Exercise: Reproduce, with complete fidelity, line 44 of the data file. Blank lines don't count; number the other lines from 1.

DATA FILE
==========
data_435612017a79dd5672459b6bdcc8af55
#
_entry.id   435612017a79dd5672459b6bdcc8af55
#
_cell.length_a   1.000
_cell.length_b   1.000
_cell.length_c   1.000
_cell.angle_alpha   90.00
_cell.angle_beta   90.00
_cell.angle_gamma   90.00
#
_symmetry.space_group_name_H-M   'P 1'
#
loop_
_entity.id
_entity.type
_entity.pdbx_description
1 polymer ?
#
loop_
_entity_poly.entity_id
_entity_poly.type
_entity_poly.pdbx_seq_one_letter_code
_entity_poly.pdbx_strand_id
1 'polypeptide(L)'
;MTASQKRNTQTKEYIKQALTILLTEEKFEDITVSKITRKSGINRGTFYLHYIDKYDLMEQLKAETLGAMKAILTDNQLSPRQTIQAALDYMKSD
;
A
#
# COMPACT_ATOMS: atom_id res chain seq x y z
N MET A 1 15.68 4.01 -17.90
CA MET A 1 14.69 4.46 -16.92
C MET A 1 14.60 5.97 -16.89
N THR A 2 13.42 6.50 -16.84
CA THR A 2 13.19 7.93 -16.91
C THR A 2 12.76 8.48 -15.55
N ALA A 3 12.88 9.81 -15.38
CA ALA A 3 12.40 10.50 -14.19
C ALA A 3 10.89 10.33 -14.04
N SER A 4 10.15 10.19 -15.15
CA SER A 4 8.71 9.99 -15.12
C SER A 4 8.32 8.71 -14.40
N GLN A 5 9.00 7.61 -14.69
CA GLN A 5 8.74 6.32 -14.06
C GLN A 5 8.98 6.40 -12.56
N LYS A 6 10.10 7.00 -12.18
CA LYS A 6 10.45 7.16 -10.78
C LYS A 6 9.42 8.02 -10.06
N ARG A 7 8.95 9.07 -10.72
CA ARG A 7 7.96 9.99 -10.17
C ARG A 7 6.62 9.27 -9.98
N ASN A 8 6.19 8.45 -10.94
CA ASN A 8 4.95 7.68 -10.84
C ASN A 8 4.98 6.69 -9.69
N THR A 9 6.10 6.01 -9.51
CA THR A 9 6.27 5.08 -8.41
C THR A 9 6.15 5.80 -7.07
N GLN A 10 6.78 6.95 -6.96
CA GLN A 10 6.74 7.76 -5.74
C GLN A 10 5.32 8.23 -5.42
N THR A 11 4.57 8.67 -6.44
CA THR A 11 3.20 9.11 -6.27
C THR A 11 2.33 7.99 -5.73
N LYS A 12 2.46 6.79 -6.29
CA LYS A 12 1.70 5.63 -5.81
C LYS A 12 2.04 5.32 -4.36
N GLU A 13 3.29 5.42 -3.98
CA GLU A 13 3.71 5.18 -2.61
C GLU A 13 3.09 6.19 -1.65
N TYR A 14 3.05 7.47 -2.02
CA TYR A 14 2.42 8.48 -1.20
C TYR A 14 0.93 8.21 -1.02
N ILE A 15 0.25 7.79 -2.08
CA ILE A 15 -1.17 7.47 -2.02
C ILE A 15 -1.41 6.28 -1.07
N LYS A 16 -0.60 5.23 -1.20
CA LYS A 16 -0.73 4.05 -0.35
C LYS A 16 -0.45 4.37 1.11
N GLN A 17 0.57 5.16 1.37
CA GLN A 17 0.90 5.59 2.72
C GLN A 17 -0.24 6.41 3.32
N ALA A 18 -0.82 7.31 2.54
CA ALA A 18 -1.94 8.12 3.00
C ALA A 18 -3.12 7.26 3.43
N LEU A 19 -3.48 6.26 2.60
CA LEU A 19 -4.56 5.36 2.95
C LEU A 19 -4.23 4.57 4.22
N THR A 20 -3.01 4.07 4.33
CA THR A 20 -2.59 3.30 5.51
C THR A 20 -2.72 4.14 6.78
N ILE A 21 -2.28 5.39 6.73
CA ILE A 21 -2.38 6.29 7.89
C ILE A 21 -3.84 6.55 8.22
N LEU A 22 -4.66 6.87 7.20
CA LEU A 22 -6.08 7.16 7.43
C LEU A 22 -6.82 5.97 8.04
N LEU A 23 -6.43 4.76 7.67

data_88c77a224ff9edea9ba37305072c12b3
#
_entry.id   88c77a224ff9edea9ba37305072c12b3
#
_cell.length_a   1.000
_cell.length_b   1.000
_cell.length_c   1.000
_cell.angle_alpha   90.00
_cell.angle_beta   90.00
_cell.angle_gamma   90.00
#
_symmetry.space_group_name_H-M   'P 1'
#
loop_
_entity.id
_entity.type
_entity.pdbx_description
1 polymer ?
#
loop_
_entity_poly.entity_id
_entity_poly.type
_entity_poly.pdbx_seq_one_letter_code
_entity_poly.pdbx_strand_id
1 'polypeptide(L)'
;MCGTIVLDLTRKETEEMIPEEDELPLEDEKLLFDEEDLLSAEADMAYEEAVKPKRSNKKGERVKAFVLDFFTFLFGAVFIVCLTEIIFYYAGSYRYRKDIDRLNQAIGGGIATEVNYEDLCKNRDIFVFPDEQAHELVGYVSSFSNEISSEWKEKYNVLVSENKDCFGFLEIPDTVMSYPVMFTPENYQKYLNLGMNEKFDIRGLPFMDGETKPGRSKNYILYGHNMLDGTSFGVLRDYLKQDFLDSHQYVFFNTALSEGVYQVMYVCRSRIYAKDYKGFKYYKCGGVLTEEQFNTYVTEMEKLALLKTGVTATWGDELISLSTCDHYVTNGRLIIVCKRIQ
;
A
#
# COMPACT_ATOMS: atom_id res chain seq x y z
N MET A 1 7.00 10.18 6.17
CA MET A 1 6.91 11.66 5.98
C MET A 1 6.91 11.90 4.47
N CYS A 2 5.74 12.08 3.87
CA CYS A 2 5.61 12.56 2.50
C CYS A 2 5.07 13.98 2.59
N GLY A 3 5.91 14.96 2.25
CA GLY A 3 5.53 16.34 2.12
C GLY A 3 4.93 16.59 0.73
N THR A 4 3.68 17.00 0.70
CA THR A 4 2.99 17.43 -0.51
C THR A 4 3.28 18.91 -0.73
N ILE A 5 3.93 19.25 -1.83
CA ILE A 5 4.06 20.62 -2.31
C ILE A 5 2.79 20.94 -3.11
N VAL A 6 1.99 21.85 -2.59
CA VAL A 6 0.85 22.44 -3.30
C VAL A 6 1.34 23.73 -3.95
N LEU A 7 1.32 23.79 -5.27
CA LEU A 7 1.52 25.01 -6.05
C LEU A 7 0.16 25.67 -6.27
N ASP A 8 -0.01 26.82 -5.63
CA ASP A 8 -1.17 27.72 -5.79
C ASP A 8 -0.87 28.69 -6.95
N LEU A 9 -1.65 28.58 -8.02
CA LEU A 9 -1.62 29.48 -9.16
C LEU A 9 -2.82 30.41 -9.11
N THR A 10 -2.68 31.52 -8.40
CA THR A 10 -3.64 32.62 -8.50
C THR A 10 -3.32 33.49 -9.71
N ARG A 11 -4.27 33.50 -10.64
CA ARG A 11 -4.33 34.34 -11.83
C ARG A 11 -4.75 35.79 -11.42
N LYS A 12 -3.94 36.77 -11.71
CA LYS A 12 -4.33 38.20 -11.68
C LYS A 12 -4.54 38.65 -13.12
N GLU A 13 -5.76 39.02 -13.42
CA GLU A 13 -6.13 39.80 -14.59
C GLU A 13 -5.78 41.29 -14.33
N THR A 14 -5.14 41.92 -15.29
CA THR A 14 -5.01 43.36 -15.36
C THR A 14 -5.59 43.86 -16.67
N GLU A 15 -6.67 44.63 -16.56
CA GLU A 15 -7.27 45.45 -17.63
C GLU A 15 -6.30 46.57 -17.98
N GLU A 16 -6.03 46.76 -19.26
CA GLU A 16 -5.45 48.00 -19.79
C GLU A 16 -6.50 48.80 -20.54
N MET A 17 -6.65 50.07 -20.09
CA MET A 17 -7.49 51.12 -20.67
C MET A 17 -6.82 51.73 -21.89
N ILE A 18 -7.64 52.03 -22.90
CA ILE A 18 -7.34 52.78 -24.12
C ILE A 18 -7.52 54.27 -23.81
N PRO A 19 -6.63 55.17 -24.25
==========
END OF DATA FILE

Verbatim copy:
CA GLN A 5 8.74 6.32 -14.06